Professor Betty Schellenberg Recovers a Lost Genre

By Veronica Litt

In today’s interview, Professor Betty Schellenberg recovers a lost genre: the personal manuscript poetry miscellany.

Nestled between manuscript and print, replication and originality, personal and professional, these notebooks enhance our understanding of eighteenth-century literary culture.

Oh – and there’s also a poem about a squirrel.

At this year’s CSECS conference, Professor Betty Schellenberg (English, Simon Fraser University) will discuss an unfamiliar genre: the personal manuscript poetry miscellany. Halfway between a scrapbook and a poetry collection, these miscellanies are “handwritten compilations of mostly poems (but often including prose extracts or riddles) derived from more than one source, but presenting themselves as unified and aestheticized objects.”

Proliferating from the mid- to late-eighteenth century, manuscript miscellanies were a popular form of literary production that “follow[ed] a life over a period of years, and reflect[ed] the range and shifts of that life’s interests.” Schellenberg estimates between 200-300 examples of this literature in special collections (the Thomas Fisher Rare Book Library has three; for images, scroll to the end of the post). Despite their establishment in eighteenth-century literary culture, these texts are virtually unstudied today.

Epitaphs 1
This collection of epitaphs includes a table of contents and unifies its selections with a consistent hand and dashes to underline titles.

According to Dr. Schellenberg, their neglect may be due to the difficulty of generalizing such a variable genre. As she says, “there’s probably no one item that fits my definition exactly,” but by remaining open to this literature’s generic and formal variations, Schellenberg can better “fine tune [her] sense of what’s typical.”

In the earlier phase of a larger project, Schellenberg is still weighing her options. Will her research result in a set of critical case studies? Will she direct her work into book historical territory, crafting a comprehensive inventory of these texts? For the time being, her method is clear: she will “focus in on this literature and attend to it and what it’s doing for its own sake.”

Schellenberg’s previous research on literary coteries introduced her to this curious genre. Many of the miscellanies that she has examined were co-written by “small, locally concentrated networks of friends and family members who enjoy[ed] exchanging verse that commemorate[d] occasions of importance to members of the group, whether a birthday, a marriage celebration, or the death of a beloved pet squirrel.”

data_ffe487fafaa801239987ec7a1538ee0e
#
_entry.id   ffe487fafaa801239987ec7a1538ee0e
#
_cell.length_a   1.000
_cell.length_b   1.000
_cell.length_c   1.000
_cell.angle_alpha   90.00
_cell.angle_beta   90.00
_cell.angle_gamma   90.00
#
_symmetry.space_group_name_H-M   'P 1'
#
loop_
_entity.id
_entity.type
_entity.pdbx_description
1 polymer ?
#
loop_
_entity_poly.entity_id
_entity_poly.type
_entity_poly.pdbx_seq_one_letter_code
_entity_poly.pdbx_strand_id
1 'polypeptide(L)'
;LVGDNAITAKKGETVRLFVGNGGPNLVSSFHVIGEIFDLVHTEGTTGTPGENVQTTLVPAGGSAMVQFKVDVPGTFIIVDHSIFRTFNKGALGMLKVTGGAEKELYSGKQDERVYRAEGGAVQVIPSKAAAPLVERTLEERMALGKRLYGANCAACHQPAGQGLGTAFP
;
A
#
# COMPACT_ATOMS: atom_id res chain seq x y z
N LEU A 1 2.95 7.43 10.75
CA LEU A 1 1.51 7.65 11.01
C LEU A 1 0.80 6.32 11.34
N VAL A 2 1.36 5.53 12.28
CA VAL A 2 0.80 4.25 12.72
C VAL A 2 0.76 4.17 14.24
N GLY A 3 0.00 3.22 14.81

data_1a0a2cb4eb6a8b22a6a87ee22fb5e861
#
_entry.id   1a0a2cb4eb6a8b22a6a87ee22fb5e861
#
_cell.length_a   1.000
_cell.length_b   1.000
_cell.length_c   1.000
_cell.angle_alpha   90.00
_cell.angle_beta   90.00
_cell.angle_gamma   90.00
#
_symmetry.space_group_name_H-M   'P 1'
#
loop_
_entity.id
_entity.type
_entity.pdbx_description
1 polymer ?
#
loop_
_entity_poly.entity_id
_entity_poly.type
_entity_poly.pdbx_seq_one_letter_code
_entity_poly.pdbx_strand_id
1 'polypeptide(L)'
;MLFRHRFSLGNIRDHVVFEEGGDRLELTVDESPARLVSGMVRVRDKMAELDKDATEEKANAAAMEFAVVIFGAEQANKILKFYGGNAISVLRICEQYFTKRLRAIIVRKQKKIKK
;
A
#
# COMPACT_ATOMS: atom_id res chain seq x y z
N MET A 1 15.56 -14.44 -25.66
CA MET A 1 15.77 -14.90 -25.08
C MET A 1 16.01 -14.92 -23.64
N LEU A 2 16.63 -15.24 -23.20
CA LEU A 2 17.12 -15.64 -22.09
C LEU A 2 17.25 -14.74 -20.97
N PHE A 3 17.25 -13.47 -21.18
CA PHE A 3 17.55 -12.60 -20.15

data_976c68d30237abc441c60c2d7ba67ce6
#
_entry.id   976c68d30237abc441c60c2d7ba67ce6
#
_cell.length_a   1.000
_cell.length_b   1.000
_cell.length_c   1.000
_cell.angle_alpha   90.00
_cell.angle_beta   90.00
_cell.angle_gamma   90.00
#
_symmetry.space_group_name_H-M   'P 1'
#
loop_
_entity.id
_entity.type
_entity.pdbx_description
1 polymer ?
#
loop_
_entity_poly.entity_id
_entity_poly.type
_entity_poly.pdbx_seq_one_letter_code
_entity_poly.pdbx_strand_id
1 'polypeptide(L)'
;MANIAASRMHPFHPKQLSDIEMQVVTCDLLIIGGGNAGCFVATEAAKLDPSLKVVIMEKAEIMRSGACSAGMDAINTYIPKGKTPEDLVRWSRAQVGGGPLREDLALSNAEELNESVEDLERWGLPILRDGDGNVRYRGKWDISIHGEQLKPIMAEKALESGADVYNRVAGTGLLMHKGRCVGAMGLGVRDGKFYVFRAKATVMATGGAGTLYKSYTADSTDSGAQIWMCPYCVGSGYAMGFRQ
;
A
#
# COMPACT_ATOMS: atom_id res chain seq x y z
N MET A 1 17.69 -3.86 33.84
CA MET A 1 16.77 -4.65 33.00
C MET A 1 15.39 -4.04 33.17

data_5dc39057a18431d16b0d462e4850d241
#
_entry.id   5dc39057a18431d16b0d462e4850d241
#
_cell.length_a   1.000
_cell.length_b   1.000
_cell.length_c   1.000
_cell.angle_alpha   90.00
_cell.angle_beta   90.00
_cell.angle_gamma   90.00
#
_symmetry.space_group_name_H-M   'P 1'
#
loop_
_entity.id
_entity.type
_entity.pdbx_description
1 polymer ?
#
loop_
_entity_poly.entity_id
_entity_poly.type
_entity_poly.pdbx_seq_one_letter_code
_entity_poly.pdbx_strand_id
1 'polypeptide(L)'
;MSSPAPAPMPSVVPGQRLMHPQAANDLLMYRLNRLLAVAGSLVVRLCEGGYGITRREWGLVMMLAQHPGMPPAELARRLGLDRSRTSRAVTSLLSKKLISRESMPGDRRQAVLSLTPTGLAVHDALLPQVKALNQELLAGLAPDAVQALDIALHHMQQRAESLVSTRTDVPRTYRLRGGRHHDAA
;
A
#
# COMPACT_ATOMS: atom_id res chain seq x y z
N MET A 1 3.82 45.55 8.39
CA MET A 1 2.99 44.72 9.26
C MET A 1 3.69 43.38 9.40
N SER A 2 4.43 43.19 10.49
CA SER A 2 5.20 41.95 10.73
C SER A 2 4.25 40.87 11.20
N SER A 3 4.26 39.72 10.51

As Schellenberg notes, however, these collections were not motivated only by the “impulse to record one’s daily life.” “They’re recording significant family or personal events,” she tells me, “and at the same time, there is an impulse to make art of daily life, to memorialize it…Maybe the twentieth-century equivalent would be the family photo album.”

Animated Nature 1786 Detail
Detail from “Animated Nature” (1786). Courtesy of the Lewis Walpole Library, Yale University.

For some authors, such as the Lincolnshire siblings Eleanor and Joshua Peart, organizing poetry was a way to display literary ambition. By placing original work (in this case, Joshua’s satirical poem on the death of Eleanor’s pet squirrel) in close proximity to verses by established authors (George Lyttleton’s “The Squirrels of Hagley Park to Miss Warburton’s Squirrel” [1763]), local writers produced “a kind of fluidity between the more high-profile poetry that gets into print via magazines and anthologies” and their own writing. In Schellenberg’s words, “it’s possible to imitate published poetry, to write a poem in a similar vein about something that happens to you.”

Professor Schellenberg emphasizes the porous boundary between print and manuscript throughout the mid and late eighteenth century. These miscellanies became popular after “the heyday of the commonplace book in an age when books were scarce” and the nineteenth century, “when the ubiquity of cheap print allowed cutting out rather than copying, leading to the dominance of the scrapbook.”

In between these print cultural bookends, the manuscript miscellany bridges what we would often consider “discrete media categories.” Schellenberg cites the established narrative that “print overwhelmed other manuscript forms, but that’s not the case in any absolute way, and this is where you see the front-lines.” By recognizing powerful similarities between poetic miscellanies and magazines, Schellenberg finds that “the boundaries between them are so thin” that the manuscript miscellany becomes the “interface between the older medium and the new.”